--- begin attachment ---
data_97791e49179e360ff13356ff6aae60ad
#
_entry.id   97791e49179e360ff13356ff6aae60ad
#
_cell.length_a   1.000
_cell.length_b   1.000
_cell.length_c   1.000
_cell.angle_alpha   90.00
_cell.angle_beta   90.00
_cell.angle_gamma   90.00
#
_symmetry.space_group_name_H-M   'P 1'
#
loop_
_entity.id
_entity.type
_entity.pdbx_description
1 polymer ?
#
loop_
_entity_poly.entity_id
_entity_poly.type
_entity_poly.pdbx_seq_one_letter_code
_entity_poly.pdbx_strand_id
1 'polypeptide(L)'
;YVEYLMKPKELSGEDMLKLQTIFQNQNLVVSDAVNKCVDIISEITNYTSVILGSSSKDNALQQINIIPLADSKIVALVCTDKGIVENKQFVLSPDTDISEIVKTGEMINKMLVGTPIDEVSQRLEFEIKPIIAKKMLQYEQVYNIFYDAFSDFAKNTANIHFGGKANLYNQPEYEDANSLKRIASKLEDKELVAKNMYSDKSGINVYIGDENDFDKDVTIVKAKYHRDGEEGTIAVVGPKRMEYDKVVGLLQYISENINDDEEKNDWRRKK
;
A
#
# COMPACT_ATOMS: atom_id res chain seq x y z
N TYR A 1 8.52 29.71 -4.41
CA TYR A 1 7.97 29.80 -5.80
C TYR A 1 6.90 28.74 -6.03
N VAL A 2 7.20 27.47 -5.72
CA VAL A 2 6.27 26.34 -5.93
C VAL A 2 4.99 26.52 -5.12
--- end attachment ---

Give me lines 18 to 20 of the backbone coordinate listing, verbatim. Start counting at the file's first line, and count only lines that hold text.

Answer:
1 polymer ?
#
loop_